Worby, “Discipline Without Oppression,” 112.

with a carefully apportioned allotment of residential land and perhaps three or four round or rectangular huts – brick walls under asbestos roofs – are crowded among baobab and mango trees. These developments, to some extent, epitomised the level of rural differentiation that characterised Sanyati communal lands at that time. The widespread adoption of cotton, despite earlier resistance, 292 coupled with demonstrator advice, culminated in an increase in farm output, income and the number of affluent people in society. This wrought many changes to people’s tastes. Those who had become wealthy now preferred to buy clothes from retail shops in Kadoma and meat from nearby butcheries and built brick houses under asbestos roofing. This was in sharp contrast to the period when the people of this area wore animal skins as “… it is stated that long before the Europeans came the indigenous inhabitants wore skins. These skins were obtained from wild animals which [they] hunted or trapped.” 293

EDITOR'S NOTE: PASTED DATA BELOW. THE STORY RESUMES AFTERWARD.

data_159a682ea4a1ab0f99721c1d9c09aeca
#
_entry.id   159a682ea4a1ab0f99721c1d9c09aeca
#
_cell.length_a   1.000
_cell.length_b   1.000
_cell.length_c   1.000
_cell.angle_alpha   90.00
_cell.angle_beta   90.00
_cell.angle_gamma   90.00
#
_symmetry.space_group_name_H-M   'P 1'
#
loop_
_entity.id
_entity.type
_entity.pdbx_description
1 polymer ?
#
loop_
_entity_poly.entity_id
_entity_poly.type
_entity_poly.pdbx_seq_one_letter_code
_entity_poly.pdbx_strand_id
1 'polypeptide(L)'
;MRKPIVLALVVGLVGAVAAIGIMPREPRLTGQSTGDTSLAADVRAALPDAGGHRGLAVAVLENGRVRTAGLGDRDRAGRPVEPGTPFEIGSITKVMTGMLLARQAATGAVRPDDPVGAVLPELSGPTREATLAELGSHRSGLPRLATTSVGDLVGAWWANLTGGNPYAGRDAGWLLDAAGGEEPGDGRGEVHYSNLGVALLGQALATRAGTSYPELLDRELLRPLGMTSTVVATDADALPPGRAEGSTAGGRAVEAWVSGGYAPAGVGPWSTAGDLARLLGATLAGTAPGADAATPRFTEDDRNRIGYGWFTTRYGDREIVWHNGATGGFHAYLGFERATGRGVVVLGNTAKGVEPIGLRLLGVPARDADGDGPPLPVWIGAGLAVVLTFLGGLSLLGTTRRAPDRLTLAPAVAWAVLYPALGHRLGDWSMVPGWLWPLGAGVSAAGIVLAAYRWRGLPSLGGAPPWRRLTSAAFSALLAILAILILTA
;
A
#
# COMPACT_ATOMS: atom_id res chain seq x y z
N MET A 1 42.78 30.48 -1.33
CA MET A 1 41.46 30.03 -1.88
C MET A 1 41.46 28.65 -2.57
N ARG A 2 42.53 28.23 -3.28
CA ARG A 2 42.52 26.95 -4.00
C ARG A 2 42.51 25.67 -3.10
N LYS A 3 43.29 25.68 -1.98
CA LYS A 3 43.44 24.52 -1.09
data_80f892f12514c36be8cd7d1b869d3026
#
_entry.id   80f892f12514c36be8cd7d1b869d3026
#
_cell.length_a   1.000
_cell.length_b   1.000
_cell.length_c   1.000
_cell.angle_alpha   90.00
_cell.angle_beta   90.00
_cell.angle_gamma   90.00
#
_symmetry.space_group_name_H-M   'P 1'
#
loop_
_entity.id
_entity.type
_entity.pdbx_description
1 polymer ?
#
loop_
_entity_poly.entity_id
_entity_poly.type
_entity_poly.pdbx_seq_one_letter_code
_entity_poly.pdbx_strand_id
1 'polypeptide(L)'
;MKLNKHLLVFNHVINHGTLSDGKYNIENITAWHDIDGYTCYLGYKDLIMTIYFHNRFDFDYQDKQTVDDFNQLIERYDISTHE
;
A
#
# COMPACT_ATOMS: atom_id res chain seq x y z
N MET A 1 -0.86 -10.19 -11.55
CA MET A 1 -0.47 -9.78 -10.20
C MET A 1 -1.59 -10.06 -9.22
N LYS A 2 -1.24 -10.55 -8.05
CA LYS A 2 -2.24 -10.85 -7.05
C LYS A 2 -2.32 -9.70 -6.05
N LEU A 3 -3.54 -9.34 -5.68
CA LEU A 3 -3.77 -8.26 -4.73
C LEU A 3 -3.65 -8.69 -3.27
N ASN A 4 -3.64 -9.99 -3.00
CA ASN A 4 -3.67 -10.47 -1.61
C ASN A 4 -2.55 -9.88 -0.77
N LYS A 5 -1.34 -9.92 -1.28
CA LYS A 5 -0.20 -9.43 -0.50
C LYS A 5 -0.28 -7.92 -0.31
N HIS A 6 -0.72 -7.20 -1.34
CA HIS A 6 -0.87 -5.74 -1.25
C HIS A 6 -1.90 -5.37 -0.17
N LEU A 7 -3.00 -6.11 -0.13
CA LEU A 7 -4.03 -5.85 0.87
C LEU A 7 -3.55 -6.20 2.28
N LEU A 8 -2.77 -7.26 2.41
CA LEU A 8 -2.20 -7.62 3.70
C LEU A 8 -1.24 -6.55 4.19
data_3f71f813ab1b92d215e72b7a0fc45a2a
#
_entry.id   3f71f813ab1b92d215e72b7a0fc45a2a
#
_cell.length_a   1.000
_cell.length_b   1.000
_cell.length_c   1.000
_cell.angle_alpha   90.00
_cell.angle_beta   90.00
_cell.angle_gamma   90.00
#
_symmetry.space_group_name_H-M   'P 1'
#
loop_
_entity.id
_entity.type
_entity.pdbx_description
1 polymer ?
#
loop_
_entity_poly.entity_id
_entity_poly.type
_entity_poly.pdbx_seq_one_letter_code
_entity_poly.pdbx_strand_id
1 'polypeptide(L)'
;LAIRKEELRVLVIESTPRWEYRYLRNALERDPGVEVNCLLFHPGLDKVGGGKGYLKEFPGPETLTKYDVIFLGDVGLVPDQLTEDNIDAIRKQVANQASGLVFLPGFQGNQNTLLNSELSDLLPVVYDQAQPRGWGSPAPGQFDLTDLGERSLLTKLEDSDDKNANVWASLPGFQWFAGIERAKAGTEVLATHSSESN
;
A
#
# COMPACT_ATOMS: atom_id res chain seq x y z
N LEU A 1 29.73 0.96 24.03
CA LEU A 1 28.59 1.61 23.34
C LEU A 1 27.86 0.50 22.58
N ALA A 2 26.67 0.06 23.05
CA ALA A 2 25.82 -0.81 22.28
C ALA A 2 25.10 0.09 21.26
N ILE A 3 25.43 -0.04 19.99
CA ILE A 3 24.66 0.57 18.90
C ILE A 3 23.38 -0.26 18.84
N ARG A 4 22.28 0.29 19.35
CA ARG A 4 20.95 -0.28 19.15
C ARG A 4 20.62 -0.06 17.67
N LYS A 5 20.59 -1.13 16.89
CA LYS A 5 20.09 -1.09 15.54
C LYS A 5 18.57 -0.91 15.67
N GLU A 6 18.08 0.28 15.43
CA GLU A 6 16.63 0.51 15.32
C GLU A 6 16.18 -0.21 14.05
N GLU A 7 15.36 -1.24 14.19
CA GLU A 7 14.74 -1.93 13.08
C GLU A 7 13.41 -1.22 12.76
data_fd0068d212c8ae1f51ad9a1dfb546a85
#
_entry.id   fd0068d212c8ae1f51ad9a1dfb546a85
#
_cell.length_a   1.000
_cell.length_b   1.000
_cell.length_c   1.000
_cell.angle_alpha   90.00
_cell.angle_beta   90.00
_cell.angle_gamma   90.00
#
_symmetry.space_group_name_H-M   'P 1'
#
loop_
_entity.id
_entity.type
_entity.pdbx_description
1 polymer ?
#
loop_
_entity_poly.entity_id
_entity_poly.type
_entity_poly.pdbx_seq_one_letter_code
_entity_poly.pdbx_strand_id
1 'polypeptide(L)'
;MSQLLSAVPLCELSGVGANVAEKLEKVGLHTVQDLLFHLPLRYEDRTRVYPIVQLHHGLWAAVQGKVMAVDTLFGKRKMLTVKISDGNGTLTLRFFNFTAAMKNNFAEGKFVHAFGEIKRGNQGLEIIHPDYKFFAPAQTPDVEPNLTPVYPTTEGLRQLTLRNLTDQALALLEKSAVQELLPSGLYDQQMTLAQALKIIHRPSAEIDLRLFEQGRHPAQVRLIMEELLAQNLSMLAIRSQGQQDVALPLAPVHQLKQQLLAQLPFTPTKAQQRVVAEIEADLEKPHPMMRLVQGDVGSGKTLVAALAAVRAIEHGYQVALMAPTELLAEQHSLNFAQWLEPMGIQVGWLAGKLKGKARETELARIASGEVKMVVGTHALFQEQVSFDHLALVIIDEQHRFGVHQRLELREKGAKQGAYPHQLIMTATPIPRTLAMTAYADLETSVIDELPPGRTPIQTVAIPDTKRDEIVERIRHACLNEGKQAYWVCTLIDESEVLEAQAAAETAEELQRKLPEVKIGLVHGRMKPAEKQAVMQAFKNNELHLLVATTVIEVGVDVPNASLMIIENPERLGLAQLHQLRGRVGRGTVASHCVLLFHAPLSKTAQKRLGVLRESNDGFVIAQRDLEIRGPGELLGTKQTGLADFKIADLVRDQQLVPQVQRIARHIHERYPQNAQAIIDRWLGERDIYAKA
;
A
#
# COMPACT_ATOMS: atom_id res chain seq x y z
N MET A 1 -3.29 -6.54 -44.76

Agricultural development and the seeds of resistance (1954-64):-

Once dumped into Sanyati the Rhodesdalites together with their hosts, the “Shangwe,” began summoning all their experience to survive in an otherwise inhospitable country.

State assistance for these people was at best very minimal or at worst non-existent.

Intervention by the State mainly favoured the advancement of settler hegemonic interests.